carefully and remove all grubs. Then, put back the lower level and add
some new substrate. Next, put the dry substrate on top and return the
terrarium to its original shape. Repeat this procedure every 2 - 4 weeks.
It is necessary to remove grubs because older larvae can kill eggs and
small, newly hatched larvae. Keep the substrate 2 - 3 months after the
parents die because larvae from late developing eggs may still be found.
Place the grubs in bexes with fresh substrate. Eudicella larvae are
usually kept together. To reduce cannibalism and ensure enough food, place
no more then 50 L1-2 or 30 L3 into 10 liters of substrate. Due to the high
concentration in the rearing box, a few will get eaten or be disturbed
during pupal cell construction. If there are only a small number of grubs
or it is a new, rare species, keep the grubs separately to prevent
It is important to maintain the quantity and quality of substrate when
raising larvae. When the frass (excrement) makes up 50 % or more of the
substrate, place larvae in new boxes with fresh substrate. Substrate
should be changed about three times before maturity. This means one larva
consumes approximately 1 liter of substrate. When ful-grown grubs begin to
turn yellow, use slightly drier substrate, particularly drier on the
Larvae usually construct cocoons in the middle of the substrate. Some
species form cocoons on the side or bottom of the cage. Do not interrupt
cocoon construction. If the larvae are disturbed, they abandon incomplete
cocoons and cannot make a new one and finish their development.
Although is best not to disturb cocoons, it is possible to remove older,
hardened cocoons from the breeding box. Place them in damp substrate to
prevent desiccation. If cocoons dry up the adults may be deformed. Newly
emerged individuals can be placed in the breeding terrarium.
Problems in Breeding
I believe the main problem in breeding Eudicella and many other
genera is a complex of negative phenomenon, observable as degenerative
changes. These changes are encountered primarily in long-term, captive-bred,
closed populations. The cause may be inbreeding over multiple generations
along with the very different captive conditions versus natural conditions.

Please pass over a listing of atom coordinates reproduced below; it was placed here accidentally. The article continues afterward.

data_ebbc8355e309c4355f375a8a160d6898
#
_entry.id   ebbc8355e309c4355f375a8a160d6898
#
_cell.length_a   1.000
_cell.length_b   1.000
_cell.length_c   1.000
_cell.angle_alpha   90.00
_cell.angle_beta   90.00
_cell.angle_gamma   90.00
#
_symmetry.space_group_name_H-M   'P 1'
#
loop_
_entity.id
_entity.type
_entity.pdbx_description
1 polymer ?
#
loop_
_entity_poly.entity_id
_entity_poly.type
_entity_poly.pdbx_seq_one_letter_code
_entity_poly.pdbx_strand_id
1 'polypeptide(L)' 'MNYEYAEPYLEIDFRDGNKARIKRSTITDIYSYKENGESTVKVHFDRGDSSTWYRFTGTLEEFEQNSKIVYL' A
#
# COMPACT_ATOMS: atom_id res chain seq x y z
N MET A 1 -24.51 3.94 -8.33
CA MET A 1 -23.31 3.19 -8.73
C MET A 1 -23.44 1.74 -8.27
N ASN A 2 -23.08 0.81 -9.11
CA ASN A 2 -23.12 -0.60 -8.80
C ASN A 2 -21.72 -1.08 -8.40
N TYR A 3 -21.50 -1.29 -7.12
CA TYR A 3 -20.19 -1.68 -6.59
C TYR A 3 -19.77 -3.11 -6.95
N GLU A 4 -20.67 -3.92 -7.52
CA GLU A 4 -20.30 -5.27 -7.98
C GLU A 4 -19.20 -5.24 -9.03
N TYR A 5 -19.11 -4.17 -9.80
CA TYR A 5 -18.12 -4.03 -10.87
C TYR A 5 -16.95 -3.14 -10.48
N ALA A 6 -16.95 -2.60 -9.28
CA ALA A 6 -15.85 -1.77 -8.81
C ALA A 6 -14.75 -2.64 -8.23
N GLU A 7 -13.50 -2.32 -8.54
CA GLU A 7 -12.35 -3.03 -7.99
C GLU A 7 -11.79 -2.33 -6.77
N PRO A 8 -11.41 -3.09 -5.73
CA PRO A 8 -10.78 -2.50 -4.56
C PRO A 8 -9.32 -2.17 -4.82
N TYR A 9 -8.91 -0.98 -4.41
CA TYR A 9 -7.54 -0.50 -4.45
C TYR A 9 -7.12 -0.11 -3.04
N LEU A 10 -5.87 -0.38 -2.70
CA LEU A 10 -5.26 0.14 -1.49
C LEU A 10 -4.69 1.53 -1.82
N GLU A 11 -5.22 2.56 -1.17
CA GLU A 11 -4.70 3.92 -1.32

The most common problem is deformities of the exoskeleton as mentioned
previously. Other problems include an inability to transform to adult,
decreased size of adults, decreased collection of eggs, decreased
fertility and extinction of the population.
Solution to these problems are:
exchange of breeding material between separated populations
use of only healthy, flawless individuals for breeding
import of wild individuals to augment the gene pool
Other troubles, like mites, nematodes and entomophagus fungi are not
common as long as the principles from the previous text are adhered to.
Species and subspecies in this genus willingly hybridize. Hybrids usually
exceed their parents in size, are chracterized by elevated fertility and
highly variable coloration. This partly explains why the classification of
Eudicella is so difficult. Hybrid individuls often resemble some
described species and subspecies. Some wild-cought specimens may be
uncommon, natural hybrids. Part of breeders are against hybridization and
prefer breeding pure species and subspecies. I think controlled
hybridization is acceptable for breeders who want to obtain interesting
material for dead specimens. It is important to label dead hybrid
specimens for taxonomic purposes and even more important to mark live
Interspecific hybrids between Eudicella woermani and Eudicella
gralli ssp., Eudicella smithi ssp. and Eudicella gralli
ssp. are well known.
Oldrich Jahn: (September 2002) Buffalo Beetles in Breeding,
Invertebrates-Magazine, Vol. 1, Issue 4, publishing Elytra and Antenna,
way of breeding could be successfuly used for almost all others flower
beetles, like genus Chelorrhina, Mecynorrhina, Dicronorrhina,
Smaragdesthes, Neptunides, Genyodonta, Ranzania etc.
(2.55cm = 1 inch. 1 liter = roughly a ¼